Very professional female doctors. During my stay in India, I’ve also met a lot of very successful women. Living here for more than 2.5 years now, most of the medical doctors that I’ve visited were female and I would recommend almost all of them to my friends. My dentist is one of my hero’s, she’s actually helped me a lot with some issues that I had encountered, while my ENT specialist was very knowledgeable and helpful with some nose procedures.

No female toilets on the director floor. I’ve travelled a lot in India and even taken a couple of interesting courses. It still fascinates me to see a growing number of female professionals, even in senior positions. I’d met a very kind lady in Bangalore who works as a vice president at a top tier US-based investment bank. Furthermore: I’ve talked to writers and also spoken with public speakers and thought leaders in various areas. But not everything has been positive and peaceful around me. One of my business colleagues recently shared a weird story about her presentation to the company’s Board. When she entered the designated floor, she wanted to use the washroom before the actual presentation. Guess what happened? She actually found out that there were no female toilets on that floor. As a result, she had to use the men’s washroom or take the elevator to one of the lower floors.

Quitting job after marriage . One very striking thing on ‘my’ own floor has been a very professional woman who had to resign after her marriage; her in-laws did not agree for her to continue with her regular job. If her in-laws had been multi multimillionaires, one could argue that this would be an ok decision. But in this particular case, the couple faced an enormous financial setback, because engineers in India earn very good money. This is not a unique situation; it happens very often that female engineers have to quit their job after marriage.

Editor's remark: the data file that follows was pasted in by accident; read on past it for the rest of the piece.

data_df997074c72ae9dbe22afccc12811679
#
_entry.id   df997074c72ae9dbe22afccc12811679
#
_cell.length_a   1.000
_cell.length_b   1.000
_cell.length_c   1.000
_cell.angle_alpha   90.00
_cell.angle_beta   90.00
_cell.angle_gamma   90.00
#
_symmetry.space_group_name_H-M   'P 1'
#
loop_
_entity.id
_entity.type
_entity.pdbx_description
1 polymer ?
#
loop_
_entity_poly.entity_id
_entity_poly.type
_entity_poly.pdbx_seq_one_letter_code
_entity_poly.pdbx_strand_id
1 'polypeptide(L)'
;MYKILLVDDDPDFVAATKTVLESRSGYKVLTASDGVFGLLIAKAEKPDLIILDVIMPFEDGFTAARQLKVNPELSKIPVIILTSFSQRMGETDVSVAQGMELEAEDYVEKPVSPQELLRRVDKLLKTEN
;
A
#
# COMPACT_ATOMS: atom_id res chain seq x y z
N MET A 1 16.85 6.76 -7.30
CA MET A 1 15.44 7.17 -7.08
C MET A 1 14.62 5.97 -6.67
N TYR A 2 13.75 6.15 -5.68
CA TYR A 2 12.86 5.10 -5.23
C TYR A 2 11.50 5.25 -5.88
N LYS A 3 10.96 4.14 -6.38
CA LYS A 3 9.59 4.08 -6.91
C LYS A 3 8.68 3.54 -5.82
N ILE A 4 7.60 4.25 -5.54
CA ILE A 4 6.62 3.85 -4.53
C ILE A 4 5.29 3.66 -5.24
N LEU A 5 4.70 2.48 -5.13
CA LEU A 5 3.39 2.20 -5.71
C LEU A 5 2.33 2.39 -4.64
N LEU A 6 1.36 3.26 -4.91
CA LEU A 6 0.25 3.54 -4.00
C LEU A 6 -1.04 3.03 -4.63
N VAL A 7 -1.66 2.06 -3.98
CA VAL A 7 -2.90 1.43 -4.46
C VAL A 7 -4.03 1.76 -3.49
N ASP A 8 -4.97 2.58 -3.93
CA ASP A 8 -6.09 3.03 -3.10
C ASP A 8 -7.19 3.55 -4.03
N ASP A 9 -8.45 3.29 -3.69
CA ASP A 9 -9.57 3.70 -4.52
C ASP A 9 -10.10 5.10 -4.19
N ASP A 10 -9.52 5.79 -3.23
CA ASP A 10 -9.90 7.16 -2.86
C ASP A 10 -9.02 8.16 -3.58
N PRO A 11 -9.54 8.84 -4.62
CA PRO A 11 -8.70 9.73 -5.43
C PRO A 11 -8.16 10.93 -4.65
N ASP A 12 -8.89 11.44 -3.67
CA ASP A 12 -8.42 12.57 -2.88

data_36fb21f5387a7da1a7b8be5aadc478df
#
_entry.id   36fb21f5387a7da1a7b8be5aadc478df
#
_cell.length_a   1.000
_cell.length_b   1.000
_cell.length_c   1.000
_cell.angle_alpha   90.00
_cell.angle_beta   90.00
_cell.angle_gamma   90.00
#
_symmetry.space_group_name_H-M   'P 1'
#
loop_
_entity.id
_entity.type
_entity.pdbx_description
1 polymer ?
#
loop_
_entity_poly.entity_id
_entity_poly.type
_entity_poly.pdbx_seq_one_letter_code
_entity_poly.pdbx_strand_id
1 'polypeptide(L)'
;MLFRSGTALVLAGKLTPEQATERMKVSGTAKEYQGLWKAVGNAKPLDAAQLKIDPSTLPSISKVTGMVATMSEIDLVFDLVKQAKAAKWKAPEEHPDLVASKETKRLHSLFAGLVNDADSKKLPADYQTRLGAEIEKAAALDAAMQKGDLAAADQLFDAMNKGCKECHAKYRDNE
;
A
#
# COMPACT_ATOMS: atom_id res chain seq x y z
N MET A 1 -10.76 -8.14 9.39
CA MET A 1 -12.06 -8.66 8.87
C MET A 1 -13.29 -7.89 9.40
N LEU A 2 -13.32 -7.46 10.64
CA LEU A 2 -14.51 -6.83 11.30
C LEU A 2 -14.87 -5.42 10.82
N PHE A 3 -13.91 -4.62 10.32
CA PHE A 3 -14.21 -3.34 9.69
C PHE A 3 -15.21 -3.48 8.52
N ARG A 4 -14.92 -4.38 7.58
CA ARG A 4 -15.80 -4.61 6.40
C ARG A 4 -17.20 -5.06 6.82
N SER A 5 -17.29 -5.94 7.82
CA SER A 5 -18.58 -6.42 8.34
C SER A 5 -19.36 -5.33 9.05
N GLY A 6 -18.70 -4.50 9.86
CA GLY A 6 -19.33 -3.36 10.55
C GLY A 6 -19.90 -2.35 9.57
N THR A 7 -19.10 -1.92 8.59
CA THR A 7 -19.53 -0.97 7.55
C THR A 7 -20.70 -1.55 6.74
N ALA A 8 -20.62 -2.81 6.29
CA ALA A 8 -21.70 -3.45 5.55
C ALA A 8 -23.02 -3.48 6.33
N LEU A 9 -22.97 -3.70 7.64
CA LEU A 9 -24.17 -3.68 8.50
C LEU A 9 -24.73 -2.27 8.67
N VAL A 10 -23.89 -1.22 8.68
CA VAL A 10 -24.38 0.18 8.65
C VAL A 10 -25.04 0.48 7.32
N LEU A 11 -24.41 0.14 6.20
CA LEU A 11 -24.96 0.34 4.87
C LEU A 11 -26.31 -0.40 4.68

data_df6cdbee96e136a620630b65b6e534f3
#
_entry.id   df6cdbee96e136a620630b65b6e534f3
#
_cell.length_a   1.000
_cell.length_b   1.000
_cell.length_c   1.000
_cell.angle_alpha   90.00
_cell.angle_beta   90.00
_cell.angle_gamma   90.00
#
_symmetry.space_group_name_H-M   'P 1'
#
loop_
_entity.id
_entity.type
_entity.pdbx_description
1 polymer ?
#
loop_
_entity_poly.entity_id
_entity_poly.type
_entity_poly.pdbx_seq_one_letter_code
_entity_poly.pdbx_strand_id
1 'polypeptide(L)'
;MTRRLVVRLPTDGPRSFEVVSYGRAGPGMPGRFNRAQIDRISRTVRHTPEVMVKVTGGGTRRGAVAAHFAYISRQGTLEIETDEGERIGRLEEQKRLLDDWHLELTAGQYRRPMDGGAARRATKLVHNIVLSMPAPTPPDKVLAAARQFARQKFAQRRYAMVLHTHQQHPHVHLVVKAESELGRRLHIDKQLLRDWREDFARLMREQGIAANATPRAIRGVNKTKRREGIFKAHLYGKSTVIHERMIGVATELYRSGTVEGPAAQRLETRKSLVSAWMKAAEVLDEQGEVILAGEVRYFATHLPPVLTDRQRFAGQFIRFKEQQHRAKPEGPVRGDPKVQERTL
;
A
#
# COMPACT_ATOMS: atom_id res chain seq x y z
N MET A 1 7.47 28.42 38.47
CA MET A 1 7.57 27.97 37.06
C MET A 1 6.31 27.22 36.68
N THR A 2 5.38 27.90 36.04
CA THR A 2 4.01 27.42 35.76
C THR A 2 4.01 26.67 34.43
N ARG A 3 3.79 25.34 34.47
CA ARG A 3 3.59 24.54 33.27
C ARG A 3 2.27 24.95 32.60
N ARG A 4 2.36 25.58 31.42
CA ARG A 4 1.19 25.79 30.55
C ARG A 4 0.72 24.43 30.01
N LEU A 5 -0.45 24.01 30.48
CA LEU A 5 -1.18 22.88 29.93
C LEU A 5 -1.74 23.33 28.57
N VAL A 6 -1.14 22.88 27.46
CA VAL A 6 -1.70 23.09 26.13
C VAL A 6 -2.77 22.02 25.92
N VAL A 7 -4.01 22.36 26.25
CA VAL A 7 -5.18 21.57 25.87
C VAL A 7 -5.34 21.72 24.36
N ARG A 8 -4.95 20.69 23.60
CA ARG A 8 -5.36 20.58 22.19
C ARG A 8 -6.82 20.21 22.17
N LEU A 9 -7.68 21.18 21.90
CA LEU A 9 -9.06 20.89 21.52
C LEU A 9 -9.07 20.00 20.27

As I shared earlier in this blog, I’ve talked to numerous women about this topic and some of the stories they have shared with me are heartbreaking. Although most of them are not surprising, every anecdote has made me sadder about this situation. On a positive note: every time I get to know about something offensive, weird or discriminating that has happened, it fires me up to advocate equal rights in this masculine dominated society. Like the story of a good friend, who told me that she was ignored during meetings. This vice-president told me she was treated as the assistant, while her subordinates – who joined her during this meeting – were treated with more respect.

 

Change will come, but it will take generations. Having heard a lot of saddening stories about the lack of opportunities within the female workforce in India, I’m still positive. However, this is not something that will change overnight. It will also not take years nor decades; it will take generations, because large parts of the population have to be conditioned with new beliefs about labor, hierarchy and the more modern ways of cooperation. Furthermore: the more traditional part of the population needs to start accepting a more dominant position of the female co-worker.